ShortBookandScribes #BookReview – Daughters of War by Lizzie Page @LizziePagewrite @bookouture

I’m delighted to be reviewing Daughters of War by Lizzie Page today. My thanks to Bookouture for the review copy via Netgalley.

An emotional tale of wartime love and sacrifice, inspired by an incredible true story…

As a teenager in Chicago, May always dreamed of travelling the world. So when she meets handsome George Turner, she jumps at the chance to return to London as his wife. Ten years later, May is wondering if she’s made a terrible mistake.

It’s 1914 and war has been declared in Europe. All around, brave young men are being called up to serve. George, banned from conscription himself, has taken to the bottle, and May suspects he’s seeing other women too. She longs for a way to escape.

The chance comes when May meets veteran nurse Elsie, who persuades May to join the war effort. May knows nothing of nursing – it will be difficult, dangerous work, but her heart is telling her it’s the right thing to do.

But then George does the unthinkable and May’s future is put at risk. Will she have to make the impossible choice between duty to her family and her promise to the soldiers on the front line? And can she live with the consequences if her husband goes through with what he’s threatening to do?

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I really enjoyed Lizzie Page’s first book, The War Nurses, but I have to say that I simply adored Daughters of War.

The protagonist and narrator is May Turner, an American living in London with her husband, George. She married young and regrets it bitterly but at the turn of the 20th century a woman just has to put up with it. The outbreak of war represents freedom for May as she travels to France to work in a field hospital, but it means leaving behind her precious daughters, Joy and Leona. They are at boarding school so it’s not as bad as it sounds – she’s not abandoning them, but making her own life more fulfilling. George is not a pleasant or easy man and being away from him is good for May.

Page uses Mary Borden, real life war nurse, poet and novelist, as her inspiration but, as she admits herself, she has embellished or changed the facts to suit the story. Whatever she has done, what she has produced is, in my opinion, something special. I read a fair amount of books, many of which I love, but every once in a while a book comes along that just burrows its way into the heart of me, that stirs my soul. This is one such book.

May tells her story in a quite matter of fact way and yet the emotion and the heartbreak she feels is put across so well. Her experiences as a war nurse are so moving, so intense. Her feelings about what happens with her daughters and being parted from them are hard to read and then there’s her love for another man, which is so beautifully written. I spent quite a bit of this book trying to swallow the lump in my throat or wiping my eyes.

At the end of the book, Page says that she believes May to be a Marmite character – you either love her or hate her. Well, I loved her. I found her self-deprecating, gutsy, funny, strong and quite hard on herself. I wish I knew a woman like May. I also loved Louis, the handsome man she meets in France, and all the other staff at the hospital, each of whom had their own place in my heart.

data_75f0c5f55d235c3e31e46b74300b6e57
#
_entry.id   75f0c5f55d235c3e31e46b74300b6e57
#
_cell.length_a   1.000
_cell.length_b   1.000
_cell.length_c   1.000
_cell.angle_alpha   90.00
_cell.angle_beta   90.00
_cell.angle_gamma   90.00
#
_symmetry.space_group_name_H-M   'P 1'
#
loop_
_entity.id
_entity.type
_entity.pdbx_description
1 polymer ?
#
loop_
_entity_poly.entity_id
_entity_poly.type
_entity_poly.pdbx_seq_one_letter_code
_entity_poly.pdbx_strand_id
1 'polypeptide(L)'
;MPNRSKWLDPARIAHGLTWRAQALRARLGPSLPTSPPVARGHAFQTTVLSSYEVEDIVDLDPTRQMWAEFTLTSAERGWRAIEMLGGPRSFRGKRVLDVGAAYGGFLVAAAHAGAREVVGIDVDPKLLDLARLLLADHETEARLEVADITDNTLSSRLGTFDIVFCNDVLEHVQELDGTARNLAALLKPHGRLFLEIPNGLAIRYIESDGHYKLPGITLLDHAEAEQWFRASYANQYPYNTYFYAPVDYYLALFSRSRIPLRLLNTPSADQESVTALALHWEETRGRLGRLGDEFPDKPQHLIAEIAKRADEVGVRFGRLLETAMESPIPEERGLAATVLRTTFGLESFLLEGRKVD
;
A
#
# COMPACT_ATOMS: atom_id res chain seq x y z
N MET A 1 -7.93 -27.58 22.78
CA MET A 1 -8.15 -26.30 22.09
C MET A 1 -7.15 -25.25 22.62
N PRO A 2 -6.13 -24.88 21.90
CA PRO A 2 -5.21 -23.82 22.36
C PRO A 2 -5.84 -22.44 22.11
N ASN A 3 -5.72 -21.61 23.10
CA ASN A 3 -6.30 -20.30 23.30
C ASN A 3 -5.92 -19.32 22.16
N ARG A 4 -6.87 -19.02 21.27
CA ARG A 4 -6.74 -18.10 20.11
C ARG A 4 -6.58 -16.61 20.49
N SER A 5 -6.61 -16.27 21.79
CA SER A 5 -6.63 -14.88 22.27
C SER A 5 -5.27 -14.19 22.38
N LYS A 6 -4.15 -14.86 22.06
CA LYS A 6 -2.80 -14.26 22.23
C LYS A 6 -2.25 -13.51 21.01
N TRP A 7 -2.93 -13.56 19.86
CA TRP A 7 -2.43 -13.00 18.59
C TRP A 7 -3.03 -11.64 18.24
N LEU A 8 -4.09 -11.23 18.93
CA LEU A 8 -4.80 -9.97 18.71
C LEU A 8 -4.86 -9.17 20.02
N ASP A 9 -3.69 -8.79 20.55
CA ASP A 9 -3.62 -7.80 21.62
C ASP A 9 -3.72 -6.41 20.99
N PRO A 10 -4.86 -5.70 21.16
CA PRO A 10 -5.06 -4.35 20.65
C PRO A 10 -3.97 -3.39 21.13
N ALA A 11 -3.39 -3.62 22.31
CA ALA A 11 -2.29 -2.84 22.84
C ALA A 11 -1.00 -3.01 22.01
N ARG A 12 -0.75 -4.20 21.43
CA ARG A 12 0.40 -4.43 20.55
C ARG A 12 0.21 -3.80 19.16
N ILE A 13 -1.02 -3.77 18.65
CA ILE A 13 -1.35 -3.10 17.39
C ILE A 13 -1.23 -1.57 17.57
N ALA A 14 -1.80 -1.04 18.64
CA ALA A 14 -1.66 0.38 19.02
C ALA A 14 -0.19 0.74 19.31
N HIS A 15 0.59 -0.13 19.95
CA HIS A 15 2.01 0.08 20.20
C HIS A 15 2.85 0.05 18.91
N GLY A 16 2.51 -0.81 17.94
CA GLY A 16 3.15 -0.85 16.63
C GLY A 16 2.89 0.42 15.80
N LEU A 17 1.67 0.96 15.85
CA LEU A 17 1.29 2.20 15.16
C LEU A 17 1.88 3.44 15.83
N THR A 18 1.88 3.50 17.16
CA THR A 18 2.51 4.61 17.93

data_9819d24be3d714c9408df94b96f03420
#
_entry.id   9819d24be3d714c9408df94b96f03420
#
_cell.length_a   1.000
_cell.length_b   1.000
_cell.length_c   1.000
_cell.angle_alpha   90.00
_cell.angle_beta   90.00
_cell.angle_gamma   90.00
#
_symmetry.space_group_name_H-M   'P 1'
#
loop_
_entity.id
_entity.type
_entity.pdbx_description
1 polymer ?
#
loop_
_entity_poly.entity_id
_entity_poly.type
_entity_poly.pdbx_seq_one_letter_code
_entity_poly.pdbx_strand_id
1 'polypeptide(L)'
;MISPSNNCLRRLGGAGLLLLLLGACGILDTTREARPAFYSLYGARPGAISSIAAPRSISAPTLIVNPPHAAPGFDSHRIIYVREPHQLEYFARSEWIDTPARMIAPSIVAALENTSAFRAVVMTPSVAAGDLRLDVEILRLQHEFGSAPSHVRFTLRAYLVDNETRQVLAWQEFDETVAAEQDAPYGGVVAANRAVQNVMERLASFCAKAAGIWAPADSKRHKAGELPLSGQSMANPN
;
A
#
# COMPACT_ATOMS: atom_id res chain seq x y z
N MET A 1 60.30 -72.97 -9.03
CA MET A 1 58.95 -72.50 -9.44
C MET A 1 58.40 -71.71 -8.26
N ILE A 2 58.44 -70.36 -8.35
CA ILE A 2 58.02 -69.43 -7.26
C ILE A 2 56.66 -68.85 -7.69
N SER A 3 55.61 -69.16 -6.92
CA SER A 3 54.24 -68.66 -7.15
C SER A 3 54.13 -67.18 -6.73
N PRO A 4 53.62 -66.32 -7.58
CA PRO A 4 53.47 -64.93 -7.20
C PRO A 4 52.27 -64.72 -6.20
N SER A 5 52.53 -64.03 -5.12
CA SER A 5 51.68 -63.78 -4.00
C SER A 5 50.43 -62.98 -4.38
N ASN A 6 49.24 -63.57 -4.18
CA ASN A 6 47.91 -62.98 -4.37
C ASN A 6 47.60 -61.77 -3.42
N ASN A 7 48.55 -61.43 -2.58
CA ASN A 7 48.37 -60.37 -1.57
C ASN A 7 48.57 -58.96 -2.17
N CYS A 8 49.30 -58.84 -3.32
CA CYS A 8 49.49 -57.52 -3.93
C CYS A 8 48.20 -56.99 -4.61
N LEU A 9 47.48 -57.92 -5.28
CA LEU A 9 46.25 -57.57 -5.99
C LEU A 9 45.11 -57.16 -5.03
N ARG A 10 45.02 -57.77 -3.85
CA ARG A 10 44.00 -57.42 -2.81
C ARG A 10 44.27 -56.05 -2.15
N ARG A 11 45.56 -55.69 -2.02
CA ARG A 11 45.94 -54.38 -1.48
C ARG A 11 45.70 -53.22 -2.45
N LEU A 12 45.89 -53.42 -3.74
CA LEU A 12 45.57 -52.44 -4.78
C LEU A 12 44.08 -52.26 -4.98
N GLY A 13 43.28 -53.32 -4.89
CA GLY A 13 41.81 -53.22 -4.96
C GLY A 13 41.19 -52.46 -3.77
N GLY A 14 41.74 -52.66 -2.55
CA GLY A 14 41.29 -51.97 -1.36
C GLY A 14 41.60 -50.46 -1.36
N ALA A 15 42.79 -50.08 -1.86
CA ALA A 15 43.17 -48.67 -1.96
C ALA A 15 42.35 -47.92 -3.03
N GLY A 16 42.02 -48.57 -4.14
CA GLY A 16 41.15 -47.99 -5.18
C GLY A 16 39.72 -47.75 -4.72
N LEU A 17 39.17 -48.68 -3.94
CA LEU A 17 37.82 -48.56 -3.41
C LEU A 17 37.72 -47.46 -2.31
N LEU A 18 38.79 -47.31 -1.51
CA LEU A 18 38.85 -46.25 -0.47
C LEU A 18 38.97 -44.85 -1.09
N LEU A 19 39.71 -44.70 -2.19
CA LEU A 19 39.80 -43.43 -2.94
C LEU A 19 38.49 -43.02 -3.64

God, I could gush and gush about Daughters of War but I’ll spare you that. What I will say is that I found it compelling from start to finish and incredibly moving, especially reading it around the time of the commemoration of 100 years since the end of the war that was supposed to end all wars. I can’t help wondering what May would have thought of the fact that we did it all again within her lifetime (or Mary Borden’s lifetime).

This is book two in Lizzie Page’s trilogy (don’t worry, they’re standalone, although I was so pleased to see the return of a certain character from The War Nurses) and I can’t wait to see what she comes up with next. Her writing is sublime, her plotting is perfection and her characters are fantastic. This is one special book.

I love reading ALL the books, and I’ve always loved reading the adventures of women in the past so it seemed natural to me to write historical fiction.

The War Nurses is the first in a trilogy inspired by Elsie Knocker and Mairi Chisholm who served on the Western Front during World War One. There is romance, there is love, but mostly this is a story about a fierce friendship and how differently we respond to major events beyond our control.

Daughters of War is the second book in the trilogy – but don’t be put off, it is a standalone book (although some old friends may well pop up here!) The story was inspired by the American writer, poet, political ‘influencer’, Mary Borden. It fictionalizes her time working in a hospital in the Somme and being apart from her children. If I had to sum it up in five words, I would say its about the search for belonging.

And book three? Well, I’m working on this right now and I’ve hopefully got some great ideas to explore…:)

I hope the series helps shine a light on the achievements, love and relationships of women in war, and that you find the books both entertaining and moving.



Author bio and photo taken from Amazon

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